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Neale Donald Walsch famously channeled the “Conversations with God” books and has just released “The Essential Path” which passionately illuminates how we can get out of our own way as a species to create Heaven on Earth. – Scott Ware
SCOTT WARE: I’m on chapter 12 of “The Essential Path” and it’s called “The Misunderstanding.” I can already see this is a key part of the book. What is the misunderstanding we have about life?
NEALE DONALD WALSCH: Well, you know, it’s a huge question that exists on many levels. I don’t think that most people understand even who they are, why they’re here: “What is the purpose of all of life?”
There are four fundamental questions that I wound up confronting in a very powerful way in my “Conversations with God” experience: Who am I? Where am I, in the overall universe? Why am I where I am? And what do I intend to do with that?
And there’s no wrong answer to those questions, and they may change from year to year, or from hour to hour… from day to day. But the questions are incisive. I try to ask myself those questions each morning when I look at myself in the mirror for the first time. Maybe I’m shaving or taking a couple of pills that I need to take in the morning… I look at myself in the mirror and ask myself those questions: Who am I? Where am I? Why am I where I am? And what do I intend to do about that?
The second largest misunderstanding is that we tend to deny who we really are: an individuation of God itself. The idea that we’re separate.
SCOTT: What do you tell someone who says, “I can clearly see we’re separate?” What proof do you offer of oneness in that situation?
NEALE: I say look at the world. Does it seem to you that the world that you’re looking at is has been created by a single individual? Or does it feel to you that the world that you’re looking at has been created by a whole large number of individuals acting together as if they were one and producing singular outcomes? Imagine what else we could do.
SCOTT: I have a question from someone on Facebook. They want to know how God’s doing?
NEALE: They should ask. They just call it something else: women’s intuition; stroke of genius; an epiphany; a sudden insight. They’re giving it all sorts of other names. But everyone not only can talk to God, the way I speak with God, but everyone is doing it all the time, and they’re just calling it something else because we live in a culture where it’s not okay to say I’m talking directly to God.
And I’m not talking about speaking to an entity outside of myself, up there in the clouds somewhere; we’re talking about getting in touch with an aspect of ourselves. That is that and simply calling it forth, calling forth the wisdom and the clarity and the understanding and the compassion, the patience to kindness, and if you please the love that exists within us, that is, in fact, who we really are.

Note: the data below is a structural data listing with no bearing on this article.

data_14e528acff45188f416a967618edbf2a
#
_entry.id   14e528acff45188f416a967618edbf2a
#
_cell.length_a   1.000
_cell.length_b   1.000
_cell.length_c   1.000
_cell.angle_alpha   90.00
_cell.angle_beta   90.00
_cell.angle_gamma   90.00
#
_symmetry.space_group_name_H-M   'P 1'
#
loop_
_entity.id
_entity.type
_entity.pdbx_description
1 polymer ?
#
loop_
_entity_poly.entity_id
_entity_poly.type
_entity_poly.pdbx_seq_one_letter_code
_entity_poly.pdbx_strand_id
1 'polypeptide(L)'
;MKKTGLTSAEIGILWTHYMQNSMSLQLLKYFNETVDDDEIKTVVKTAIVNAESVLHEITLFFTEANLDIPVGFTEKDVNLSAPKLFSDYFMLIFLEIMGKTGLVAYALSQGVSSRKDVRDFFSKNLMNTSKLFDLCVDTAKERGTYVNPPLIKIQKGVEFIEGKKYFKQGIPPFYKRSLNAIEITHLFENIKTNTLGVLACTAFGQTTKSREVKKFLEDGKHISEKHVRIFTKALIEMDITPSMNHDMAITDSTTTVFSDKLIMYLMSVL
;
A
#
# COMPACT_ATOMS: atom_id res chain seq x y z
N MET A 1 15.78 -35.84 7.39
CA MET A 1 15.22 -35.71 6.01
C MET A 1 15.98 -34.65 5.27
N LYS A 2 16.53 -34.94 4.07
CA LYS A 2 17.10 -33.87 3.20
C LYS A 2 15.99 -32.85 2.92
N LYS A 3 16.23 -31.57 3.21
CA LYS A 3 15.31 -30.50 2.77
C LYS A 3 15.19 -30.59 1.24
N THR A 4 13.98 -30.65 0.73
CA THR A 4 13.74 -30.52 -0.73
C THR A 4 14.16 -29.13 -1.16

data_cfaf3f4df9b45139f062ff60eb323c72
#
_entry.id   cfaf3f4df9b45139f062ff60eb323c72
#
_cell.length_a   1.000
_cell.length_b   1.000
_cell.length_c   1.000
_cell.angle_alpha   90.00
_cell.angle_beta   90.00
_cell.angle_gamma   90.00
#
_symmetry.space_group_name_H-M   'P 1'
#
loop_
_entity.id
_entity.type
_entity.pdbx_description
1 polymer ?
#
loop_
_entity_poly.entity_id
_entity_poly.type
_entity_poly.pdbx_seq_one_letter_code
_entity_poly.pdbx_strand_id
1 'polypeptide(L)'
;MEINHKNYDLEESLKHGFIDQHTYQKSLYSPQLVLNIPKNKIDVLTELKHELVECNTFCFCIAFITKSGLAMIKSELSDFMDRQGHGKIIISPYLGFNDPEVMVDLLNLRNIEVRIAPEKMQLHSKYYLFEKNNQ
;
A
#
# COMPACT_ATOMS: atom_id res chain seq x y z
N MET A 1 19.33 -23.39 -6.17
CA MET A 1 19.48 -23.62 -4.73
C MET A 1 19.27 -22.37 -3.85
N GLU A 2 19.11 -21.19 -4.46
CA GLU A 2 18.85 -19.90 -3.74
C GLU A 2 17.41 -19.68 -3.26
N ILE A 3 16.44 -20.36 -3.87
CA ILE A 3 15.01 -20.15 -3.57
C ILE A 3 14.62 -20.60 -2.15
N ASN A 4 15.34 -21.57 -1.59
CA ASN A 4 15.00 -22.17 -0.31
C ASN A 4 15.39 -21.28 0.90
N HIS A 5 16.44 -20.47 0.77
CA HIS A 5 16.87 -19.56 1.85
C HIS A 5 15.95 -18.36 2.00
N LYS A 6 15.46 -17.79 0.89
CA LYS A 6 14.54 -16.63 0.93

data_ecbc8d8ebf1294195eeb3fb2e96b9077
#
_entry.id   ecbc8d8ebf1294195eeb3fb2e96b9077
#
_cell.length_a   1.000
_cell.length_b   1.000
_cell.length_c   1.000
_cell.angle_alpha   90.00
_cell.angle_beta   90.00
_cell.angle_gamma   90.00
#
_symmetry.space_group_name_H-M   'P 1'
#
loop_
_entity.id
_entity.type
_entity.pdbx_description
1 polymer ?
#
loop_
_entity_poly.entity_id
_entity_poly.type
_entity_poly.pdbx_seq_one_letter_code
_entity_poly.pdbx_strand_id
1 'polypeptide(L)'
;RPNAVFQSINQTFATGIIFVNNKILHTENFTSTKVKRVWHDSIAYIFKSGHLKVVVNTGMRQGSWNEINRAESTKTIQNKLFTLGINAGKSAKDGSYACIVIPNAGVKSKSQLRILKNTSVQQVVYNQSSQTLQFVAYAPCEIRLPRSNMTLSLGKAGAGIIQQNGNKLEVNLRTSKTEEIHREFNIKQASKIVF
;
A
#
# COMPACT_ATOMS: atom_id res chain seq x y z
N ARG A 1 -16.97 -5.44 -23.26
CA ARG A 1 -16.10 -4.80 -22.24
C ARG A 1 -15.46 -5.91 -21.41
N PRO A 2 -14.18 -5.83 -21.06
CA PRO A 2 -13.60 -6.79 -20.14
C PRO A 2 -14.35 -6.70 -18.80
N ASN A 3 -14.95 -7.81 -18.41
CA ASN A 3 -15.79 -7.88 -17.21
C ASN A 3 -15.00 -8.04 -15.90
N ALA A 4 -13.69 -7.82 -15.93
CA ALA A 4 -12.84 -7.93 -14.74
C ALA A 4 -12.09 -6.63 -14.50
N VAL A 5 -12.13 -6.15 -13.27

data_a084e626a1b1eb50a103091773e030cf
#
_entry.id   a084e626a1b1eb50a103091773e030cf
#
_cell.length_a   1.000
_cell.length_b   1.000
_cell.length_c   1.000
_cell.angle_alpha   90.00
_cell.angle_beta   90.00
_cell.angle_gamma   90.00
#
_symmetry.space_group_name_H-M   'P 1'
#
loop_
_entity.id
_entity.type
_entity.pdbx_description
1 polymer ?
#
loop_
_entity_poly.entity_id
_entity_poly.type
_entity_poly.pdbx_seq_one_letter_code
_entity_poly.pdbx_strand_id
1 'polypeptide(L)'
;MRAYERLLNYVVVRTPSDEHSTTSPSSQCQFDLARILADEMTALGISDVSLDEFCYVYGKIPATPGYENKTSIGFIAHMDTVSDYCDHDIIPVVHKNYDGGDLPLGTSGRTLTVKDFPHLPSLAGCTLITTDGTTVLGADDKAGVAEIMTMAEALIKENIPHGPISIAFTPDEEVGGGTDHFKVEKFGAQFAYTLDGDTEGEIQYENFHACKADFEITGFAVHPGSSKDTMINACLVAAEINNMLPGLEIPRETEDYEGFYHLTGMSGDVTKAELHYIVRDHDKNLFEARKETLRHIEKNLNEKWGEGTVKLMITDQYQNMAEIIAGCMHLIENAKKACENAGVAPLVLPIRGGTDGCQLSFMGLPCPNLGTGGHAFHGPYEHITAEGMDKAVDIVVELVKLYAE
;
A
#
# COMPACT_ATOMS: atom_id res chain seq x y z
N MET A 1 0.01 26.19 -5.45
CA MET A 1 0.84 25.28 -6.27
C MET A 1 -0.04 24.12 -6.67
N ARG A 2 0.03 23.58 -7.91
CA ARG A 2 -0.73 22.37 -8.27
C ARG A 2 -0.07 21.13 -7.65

SCOTT: One of my favorite parts of your CWG books is where God outlined an amazing school curriculum.
NEALE: In all the time I was in school, I couldn’t find a single class on fairness. Or compassion, patience, or understanding or unity, or divinity, or peace. Why we are not teaching our offspring these fundamental values is beyond me. Because I think that in highly evolved societies, these are the first things we teach our children. We have to take an advanced college course in ethics in order to find even the beginnings of what I’m talking about here.
NEALE: And there is no course that teaches children how to be who they truly are.
SCOTT: Do you forget often who you really are?
NEALE: Oh, all the time. I fall into my idea of myself on a regular basis, especially if I’m challenged. Or fearful. But less these days than when I was a younger person.
Later in our talk, Neale said this:
You know how to end an argument with somebody you love in a minute? You just look at them and say, “What hurts you so much right now that you feel you have to hurt me in order to heal it?” Let’s talk at that level.
SCOTT: Talking at that level is wonderful, absolutely.
NEALE: If you were president of the world, you know, the highest authority on the planet, what would you say to the terrorists? The terrorists who, cuz he had rules and hurt people and killed people for various reasons. I would say, “What do you love so much that you felt that you had to act that way because every act is an act of love. Even hatred, even anger, even terrorism. Their love of power, yeah, or their love of influence or money or their love of a principal, or their love of a teaching or their love of another person. And what God said to me in Conversations with God is the problem is not that human beings don’t love. The problem is they haven’t learned how to love without hurting each other.
SCOTT: You blew my mind with that one because the poles of love and fear were the two things I learned from Conversations with God, but this goes even a little further.
NEALE: Yes, it’s in one of the later books where it said Love and fear are the same thing. Fear is just an announcement of love. If you love nothing, you fear nothing. If you didn’t love your body, you wouldn’t fear of breaking your leg or going skiing. If you didn’t love your country, you wouldn’t fear it being taken over by somebody else. If you didn’t love your wife, you wouldn’t fear her finding a different boyfriend. If you didn’t love this food, you wouldn’t fear not having it. In fact, if you didn’t love anything, you would fear nothing. Therefore, fear is demonstrably and clearly a demonstration of love.
SCOTT: If we all saw everything like that, the world situation would bring up much different conversations.
NEALE: Boy, would it ever. That’s the God Solution.
What hurts you so much right now that you feel you have to hurt me in order to heal it?